Bessemer Makes First Indiana Investment, Leads Zylo’s $9.3M Series A

When Indianapolis-based cloud software company Zylo was making the rounds in the Bay Area last year, talking to potential investors, the company kept hearing that it should meet with Silicon Valley firm Bessemer Venture Partners.

Bessemer had never backed an Indiana tech company before but the meetings must have gone well, because Zylo has announced that earlier this month, Bessemer led its $9.3 million Series A funding round, with participation from Salesforce Ventures, Slack Fund, and repeat investors High Alpha Capital, GGV Capital, SV Angel, and Hyde Park Venture Partners. Bessemer’s Byron Deeter will join Zylo’s board as part of the deal.

Zylo is a cloud optimization company, offering its customers one system of record for all the software subscriptions and cloud-based services used across the organization. According to CEO Eric Christopher, Zylo’s platform enables its customers to see which software is being used the most, how much is spent on software subscriptions and services, and how to stretch IT dollars further. Christopher says Zylo currently manages more than one million unique software licenses, representing more than $1 billion in software subscriptions, for customers in the pharmaceutical, financial services, and IT sectors.

“Directionally, we’re still on the same path,” Christopher explains. “We’re helping companies monitor spending on SaaS products and identify what they have. With more than one million user licenses under management, we can start to build recommendations so customers can make better buying decisions, and we’re now able to handle the largest organizations with 50,000-plus employees.”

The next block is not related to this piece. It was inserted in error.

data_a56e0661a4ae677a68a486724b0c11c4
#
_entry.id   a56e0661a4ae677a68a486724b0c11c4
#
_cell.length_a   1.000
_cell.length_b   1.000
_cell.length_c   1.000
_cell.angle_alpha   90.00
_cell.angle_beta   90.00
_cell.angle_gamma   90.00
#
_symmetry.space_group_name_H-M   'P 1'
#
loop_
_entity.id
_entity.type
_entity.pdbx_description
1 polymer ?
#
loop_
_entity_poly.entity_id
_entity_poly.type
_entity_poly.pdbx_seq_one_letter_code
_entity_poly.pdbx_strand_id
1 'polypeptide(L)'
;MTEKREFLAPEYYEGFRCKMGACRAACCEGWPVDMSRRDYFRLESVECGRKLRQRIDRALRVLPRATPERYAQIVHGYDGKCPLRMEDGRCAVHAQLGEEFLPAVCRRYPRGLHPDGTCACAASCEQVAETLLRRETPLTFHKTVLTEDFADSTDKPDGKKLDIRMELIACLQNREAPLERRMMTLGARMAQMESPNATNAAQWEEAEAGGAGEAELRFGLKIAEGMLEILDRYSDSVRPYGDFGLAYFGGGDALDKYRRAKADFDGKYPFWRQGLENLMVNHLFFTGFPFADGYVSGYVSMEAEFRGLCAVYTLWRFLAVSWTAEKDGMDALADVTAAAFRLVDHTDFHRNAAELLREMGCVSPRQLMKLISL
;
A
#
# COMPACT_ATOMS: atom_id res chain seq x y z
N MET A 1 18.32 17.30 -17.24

The 23-person Zylo team has doubled in size over the past 18 months, Christopher says, and it plans to double again in roughly the same timeframe. He says the company will spend 2018 further building the team and devoting its new capital to sales and marketing, as well as service improvements.

“Product engineering is priority one—we have to make sure we’re very differentiated [from competitors],” Christopher says. “We also want to keep the customer experience great, so we want to make sure we have enough folks to manage that. Given the nature of cloud, joint marketing and educational events are likely because I believe we’re building a new category of software, which requires some evangelizing.”

Christopher shared a statistic: According to Forrester, the total global public cloud market will be $178 billion in 2018, up from $146 billion in 2017, and is expected to grow at a 22 percent compound annual growth rate.

“It’s a big market, and the exciting thing about Bessemer is they make big bets,” Christopher maintains. “They look at these kinds of cloud software businesses across the country and they picked us, which is really cool. It’s a unique story, being based in the Midwest with such a massive global market. It made sense to pair the Midwest’s low cost and talent pool. Add strategic expertise from our investors and it’s a dynamite combination.”

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